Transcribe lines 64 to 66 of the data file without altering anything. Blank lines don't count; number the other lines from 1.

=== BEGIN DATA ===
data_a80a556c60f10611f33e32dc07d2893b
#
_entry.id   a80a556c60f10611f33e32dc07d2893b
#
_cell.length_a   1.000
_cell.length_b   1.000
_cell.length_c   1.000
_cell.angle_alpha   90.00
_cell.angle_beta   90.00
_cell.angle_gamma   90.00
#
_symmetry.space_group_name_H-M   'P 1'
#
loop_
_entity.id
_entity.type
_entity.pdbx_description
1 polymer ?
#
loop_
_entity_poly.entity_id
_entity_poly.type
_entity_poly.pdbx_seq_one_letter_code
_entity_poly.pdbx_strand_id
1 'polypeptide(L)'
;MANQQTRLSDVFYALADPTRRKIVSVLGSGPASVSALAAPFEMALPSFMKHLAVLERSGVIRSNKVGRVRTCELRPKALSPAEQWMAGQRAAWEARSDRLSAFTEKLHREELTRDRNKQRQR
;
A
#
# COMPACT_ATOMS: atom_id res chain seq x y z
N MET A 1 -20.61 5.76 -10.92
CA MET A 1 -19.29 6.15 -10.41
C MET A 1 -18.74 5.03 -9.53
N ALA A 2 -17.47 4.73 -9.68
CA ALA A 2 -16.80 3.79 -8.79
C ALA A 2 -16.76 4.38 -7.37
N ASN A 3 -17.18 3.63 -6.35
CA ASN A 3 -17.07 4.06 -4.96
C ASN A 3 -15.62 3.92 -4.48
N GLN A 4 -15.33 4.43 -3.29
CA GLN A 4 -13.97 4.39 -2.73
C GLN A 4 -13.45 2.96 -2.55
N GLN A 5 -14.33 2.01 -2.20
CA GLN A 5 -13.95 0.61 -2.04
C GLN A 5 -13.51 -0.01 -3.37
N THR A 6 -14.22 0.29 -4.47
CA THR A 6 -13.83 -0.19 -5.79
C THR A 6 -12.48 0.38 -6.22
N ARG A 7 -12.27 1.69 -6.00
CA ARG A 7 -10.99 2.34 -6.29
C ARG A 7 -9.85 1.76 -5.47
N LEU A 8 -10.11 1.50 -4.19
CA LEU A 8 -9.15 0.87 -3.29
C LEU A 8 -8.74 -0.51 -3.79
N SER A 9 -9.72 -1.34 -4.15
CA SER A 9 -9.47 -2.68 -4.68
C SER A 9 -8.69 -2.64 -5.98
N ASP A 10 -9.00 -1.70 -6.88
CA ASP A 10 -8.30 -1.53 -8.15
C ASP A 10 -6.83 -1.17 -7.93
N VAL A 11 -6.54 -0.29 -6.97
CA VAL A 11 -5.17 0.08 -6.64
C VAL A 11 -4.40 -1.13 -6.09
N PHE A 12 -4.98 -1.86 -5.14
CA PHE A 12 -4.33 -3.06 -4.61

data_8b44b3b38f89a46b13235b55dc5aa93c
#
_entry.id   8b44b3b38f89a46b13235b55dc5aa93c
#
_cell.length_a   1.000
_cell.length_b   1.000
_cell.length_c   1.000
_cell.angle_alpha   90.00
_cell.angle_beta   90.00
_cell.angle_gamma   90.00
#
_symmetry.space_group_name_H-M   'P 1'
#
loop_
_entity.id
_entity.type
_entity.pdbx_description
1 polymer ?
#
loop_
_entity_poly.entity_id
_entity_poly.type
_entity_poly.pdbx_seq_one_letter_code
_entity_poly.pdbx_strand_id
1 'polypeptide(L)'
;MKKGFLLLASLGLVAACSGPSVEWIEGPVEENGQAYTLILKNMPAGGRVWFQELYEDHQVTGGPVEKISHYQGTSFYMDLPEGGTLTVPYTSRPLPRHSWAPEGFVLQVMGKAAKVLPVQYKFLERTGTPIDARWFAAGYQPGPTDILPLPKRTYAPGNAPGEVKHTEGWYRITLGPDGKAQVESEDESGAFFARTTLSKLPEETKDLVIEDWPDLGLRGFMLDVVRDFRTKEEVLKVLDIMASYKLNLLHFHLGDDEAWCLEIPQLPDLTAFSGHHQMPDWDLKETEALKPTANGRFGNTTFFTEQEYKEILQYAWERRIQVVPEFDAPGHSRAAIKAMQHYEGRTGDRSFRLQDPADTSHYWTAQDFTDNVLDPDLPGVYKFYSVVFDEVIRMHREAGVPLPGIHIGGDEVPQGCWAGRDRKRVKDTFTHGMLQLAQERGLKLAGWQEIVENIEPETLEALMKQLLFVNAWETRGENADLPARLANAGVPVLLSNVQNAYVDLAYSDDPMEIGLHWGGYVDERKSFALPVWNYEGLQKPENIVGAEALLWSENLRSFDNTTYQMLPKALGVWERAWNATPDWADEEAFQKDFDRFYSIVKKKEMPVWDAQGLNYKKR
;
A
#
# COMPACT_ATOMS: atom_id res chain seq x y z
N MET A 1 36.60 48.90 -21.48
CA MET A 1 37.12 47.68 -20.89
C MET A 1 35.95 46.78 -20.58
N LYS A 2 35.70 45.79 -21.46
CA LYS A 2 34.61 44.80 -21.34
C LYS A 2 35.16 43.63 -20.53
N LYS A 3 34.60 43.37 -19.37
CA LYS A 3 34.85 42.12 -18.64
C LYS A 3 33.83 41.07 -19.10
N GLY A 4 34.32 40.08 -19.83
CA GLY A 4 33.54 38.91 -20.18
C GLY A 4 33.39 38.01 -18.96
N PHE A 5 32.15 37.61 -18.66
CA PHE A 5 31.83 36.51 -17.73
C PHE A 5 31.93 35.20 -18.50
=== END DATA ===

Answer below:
N PHE A 12 -4.98 -1.86 -5.14
CA PHE A 12 -4.33 -3.06 -4.61

data_8b44b3b38f89a46b13235b55dc5aa93c